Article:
January 22, 2006
Romeo and Juliet Literary Essay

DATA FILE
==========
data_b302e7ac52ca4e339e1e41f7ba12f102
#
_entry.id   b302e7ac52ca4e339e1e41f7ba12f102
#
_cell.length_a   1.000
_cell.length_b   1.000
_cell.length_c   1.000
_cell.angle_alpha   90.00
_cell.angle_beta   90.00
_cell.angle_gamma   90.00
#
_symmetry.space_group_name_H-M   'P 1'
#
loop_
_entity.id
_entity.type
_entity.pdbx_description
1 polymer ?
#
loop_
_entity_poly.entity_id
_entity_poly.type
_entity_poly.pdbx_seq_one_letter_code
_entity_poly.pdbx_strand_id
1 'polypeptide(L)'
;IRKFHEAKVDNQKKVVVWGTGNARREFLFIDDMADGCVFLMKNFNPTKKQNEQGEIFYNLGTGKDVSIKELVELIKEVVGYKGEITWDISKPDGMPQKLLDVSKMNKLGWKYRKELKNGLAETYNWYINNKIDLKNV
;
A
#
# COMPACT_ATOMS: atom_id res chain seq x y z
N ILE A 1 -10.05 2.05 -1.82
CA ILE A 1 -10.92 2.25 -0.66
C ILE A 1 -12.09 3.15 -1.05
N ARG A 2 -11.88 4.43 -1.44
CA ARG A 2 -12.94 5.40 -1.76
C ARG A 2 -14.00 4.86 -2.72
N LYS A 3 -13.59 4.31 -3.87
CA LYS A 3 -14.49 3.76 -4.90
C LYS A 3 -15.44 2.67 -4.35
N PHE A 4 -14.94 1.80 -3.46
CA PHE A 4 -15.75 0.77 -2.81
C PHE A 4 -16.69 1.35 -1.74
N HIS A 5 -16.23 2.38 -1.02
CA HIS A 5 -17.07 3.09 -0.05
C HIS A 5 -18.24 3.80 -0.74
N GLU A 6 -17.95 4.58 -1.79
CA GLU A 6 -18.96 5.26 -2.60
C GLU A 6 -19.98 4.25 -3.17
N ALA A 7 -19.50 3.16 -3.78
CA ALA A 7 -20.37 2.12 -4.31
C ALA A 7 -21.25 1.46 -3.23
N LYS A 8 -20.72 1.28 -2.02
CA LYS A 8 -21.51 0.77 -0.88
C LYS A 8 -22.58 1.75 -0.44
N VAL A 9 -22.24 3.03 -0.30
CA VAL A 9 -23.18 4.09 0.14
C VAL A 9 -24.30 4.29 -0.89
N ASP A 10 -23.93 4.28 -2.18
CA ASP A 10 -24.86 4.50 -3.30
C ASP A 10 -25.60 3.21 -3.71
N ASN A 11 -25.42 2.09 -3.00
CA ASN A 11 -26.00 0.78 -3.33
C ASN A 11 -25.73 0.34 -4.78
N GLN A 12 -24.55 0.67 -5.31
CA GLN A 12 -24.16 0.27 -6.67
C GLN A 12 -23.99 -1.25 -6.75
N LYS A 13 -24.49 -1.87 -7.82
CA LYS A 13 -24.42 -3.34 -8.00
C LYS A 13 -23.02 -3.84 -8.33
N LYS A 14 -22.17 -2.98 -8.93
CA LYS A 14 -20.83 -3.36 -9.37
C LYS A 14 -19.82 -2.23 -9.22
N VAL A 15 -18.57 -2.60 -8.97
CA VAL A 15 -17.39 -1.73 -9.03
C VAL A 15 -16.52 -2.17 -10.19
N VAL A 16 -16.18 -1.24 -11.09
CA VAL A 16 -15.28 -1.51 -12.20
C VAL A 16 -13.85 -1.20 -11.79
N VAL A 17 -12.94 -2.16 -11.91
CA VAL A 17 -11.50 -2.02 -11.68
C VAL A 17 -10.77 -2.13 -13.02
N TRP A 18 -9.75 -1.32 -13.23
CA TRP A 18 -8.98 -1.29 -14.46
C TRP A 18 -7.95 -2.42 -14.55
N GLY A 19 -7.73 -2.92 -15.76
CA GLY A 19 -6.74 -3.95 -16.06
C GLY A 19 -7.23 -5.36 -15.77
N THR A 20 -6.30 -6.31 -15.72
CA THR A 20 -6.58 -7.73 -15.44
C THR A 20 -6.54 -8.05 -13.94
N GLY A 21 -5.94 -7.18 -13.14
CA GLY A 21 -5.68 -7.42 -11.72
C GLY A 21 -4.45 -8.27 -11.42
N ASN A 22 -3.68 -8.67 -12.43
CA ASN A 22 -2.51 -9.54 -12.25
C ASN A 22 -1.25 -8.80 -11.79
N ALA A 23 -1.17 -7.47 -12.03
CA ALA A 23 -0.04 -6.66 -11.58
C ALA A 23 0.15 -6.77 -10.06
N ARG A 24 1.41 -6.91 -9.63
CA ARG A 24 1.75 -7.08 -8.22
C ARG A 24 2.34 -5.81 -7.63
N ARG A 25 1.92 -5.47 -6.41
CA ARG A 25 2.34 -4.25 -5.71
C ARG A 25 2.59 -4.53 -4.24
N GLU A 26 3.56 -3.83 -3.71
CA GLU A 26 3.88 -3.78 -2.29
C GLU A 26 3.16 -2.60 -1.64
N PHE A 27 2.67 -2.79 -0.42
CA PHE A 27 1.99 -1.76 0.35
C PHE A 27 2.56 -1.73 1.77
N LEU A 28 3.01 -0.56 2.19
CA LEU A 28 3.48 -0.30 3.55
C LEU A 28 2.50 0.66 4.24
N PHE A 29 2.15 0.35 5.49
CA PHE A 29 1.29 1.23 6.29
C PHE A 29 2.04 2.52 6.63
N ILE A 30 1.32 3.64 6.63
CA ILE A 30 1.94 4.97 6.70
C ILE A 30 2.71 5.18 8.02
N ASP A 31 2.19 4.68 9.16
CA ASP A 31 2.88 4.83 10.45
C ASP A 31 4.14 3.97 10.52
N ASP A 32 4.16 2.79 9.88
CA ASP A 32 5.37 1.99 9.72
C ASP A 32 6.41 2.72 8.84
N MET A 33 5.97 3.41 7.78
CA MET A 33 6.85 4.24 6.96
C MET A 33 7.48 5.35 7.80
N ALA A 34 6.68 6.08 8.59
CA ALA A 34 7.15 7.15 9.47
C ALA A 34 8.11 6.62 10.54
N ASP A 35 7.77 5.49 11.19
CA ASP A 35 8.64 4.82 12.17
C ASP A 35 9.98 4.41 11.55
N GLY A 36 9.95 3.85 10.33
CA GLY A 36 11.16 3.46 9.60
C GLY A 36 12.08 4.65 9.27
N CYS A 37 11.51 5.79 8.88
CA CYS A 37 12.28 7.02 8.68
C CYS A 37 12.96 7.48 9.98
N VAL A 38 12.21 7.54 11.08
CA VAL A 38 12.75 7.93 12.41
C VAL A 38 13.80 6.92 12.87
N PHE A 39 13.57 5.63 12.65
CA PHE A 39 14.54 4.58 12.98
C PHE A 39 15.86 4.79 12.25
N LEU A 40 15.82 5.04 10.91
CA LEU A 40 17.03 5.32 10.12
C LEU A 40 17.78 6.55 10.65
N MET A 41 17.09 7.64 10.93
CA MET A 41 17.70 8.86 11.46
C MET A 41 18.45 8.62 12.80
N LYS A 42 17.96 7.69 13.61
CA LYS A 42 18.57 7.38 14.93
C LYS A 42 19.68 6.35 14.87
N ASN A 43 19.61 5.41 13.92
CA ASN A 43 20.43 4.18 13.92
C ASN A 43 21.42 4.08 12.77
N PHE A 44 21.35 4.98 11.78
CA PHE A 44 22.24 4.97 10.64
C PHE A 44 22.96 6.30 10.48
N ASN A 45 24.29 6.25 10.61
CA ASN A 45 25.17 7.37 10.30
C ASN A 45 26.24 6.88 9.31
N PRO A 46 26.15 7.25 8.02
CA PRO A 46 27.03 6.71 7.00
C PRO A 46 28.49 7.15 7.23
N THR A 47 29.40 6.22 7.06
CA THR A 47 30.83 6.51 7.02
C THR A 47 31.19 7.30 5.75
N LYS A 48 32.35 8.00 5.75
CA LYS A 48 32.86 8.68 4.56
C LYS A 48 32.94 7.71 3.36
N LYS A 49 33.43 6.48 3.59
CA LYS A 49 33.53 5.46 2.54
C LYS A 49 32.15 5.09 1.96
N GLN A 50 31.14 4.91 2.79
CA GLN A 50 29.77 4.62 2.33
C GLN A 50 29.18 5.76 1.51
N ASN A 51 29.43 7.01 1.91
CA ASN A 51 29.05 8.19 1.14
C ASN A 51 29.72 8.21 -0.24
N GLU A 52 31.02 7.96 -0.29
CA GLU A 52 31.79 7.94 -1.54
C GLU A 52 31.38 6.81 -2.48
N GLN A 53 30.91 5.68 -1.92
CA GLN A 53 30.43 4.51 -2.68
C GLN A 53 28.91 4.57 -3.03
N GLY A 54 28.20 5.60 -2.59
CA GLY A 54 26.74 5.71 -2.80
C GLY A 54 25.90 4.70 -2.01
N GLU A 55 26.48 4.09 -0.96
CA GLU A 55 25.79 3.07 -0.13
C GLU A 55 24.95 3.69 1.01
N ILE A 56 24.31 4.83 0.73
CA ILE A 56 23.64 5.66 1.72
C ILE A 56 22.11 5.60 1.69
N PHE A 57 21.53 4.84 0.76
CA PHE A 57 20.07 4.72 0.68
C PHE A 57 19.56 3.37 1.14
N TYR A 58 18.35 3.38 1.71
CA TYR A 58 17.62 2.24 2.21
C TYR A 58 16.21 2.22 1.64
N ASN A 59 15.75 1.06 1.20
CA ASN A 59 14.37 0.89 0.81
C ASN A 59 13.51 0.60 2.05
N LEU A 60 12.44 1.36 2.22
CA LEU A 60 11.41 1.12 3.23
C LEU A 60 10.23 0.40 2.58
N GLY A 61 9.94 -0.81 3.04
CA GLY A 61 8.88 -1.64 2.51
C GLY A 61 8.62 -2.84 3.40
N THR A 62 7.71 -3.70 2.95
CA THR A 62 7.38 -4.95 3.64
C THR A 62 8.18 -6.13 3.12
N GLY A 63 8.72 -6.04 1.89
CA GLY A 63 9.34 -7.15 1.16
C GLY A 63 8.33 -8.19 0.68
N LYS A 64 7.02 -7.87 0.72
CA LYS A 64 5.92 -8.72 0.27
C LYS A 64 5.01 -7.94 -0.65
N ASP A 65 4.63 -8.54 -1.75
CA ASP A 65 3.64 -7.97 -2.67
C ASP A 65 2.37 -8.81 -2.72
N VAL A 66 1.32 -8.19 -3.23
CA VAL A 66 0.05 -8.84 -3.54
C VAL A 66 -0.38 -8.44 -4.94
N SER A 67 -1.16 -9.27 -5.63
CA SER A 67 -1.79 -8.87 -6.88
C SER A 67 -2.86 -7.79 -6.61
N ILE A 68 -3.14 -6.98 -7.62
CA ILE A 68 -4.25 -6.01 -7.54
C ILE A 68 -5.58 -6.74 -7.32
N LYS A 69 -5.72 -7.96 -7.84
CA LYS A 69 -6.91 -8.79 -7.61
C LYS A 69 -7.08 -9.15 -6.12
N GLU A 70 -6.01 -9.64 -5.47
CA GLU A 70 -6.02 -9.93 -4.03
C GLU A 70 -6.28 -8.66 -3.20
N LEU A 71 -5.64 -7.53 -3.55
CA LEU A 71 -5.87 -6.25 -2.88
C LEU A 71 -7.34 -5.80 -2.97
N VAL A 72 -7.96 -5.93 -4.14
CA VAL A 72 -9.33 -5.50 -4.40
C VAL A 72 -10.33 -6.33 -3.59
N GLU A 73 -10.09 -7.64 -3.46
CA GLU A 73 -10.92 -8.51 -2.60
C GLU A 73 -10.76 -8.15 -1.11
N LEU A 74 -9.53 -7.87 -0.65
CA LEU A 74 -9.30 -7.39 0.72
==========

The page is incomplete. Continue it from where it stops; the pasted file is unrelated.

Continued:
In William Shakespeare’s Romeo and Juliet, the two lovers, Romeo and Juliet, are faced with the dilemma of trying to get married in the midst of an ancient feud between their two families. In their crisis, Romeo and Juliet seek guidance and consultation from the local Franciscan friar in their town of Verona, Friar Lawrence. Many people consider Friar Lawrence to be a wise and intelligent man and offer good advice, but it may not be that way. Friar Lawrence instead ends up contradicting his own advice with his actions. Whether he is talking to Romeo about whether he and Juliet should marry, or whether Juliet should take the poison, Friar Lawrence is continually offering advice that he himself does not follow. While Friar Lawrence’s advice is helpful in many cases, he still contradicts it with his actions, even if not purposely. This shows that, in the end, Friar Lawrence is merely a hypocrite offering his distorted option. One of the places that Friar Lawrence offers hypocritical advice is when Romeo consults with him on how he wants to marry Juliet. When Romeo first goes to Friar Lawrence, excitedly telling him about his new love, Juliet, Friar Lawrence is outraged, telling Romeo that he, like most young men, is not really in love, but simply lusts for a new woman so quickly after he was dying for his last. He says that Romeo is being too hasty and unwise in marrying Juliet, and that he will eventually move on to someone else. But despite his own advice, the Friar marries the couple. In fact, right before he marries Romeo and Juliet, Friar Lawrence says this at the end of a small speech to the couple: “Too swift arrives as tardy as too slow” (II.vi.15). This line basically means that doing something too fast can be just as bad as doing it too slowly. This clearly contradicts the very act that Friar Lawrence is doing at that moment, which is marrying Romeo and Juliet. While the advice that...
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